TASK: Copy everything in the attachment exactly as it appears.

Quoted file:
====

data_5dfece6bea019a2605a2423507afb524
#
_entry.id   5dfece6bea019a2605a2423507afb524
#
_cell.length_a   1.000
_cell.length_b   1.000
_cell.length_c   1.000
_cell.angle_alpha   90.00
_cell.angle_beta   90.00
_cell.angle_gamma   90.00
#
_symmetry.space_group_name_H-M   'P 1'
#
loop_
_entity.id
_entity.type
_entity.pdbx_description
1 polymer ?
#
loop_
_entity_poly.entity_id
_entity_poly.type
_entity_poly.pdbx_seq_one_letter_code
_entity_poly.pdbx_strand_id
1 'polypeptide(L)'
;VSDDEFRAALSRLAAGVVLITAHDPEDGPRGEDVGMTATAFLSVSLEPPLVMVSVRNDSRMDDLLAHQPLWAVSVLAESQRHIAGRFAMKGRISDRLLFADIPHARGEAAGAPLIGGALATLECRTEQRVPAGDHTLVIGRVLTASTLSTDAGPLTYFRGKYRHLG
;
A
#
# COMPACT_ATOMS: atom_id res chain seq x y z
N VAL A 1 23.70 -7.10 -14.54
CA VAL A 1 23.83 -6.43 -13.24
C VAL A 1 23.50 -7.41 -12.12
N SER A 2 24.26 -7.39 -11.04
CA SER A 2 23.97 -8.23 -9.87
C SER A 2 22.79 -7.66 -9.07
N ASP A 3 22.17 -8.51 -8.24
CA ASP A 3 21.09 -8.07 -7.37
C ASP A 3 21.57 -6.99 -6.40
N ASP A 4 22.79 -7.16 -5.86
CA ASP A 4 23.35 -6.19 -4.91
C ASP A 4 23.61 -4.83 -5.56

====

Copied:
data_5dfece6bea019a2605a2423507afb524
#
_entry.id   5dfece6bea019a2605a2423507afb524
#
_cell.length_a   1.000
_cell.length_b   1.000
_cell.length_c   1.000
_cell.angle_alpha   90.00
_cell.angle_beta   90.00
_cell.angle_gamma   90.00
#
_symmetry.space_group_name_H-M   'P 1'
#
loop_
_entity.id
_entity.type
_entity.pdbx_description
1 polymer ?
#
loop_
_entity_poly.entity_id
_entity_poly.type
_entity_poly.pdbx_seq_one_letter_code
_entity_poly.pdbx_strand_id
1 'polypeptide(L)'
;VSDDEFRAALSRLAAGVVLITAHDPEDGPRGEDVGMTATAFLSVSLEPPLVMVSVRNDSRMDDLLAHQPLWAVSVLAESQRHIAGRFAMKGRISDRLLFADIPHARGEAAGAPLIGGALATLECRTEQRVPAGDHTLVIGRVLTASTLSTDAGPLTYFRGKYRHLG
;
A
#
# COMPACT_ATOMS: atom_id res chain seq x y z
N VAL A 1 23.70 -7.10 -14.54
CA VAL A 1 23.83 -6.43 -13.24
C VAL A 1 23.50 -7.41 -12.12
N SER A 2 24.26 -7.39 -11.04
CA SER A 2 23.97 -8.23 -9.87
C SER A 2 22.79 -7.66 -9.07
N ASP A 3 22.17 -8.51 -8.24
CA ASP A 3 21.09 -8.07 -7.37
C ASP A 3 21.57 -6.99 -6.40
N ASP A 4 22.79 -7.16 -5.86
CA ASP A 4 23.35 -6.19 -4.91
C ASP A 4 23.61 -4.83 -5.56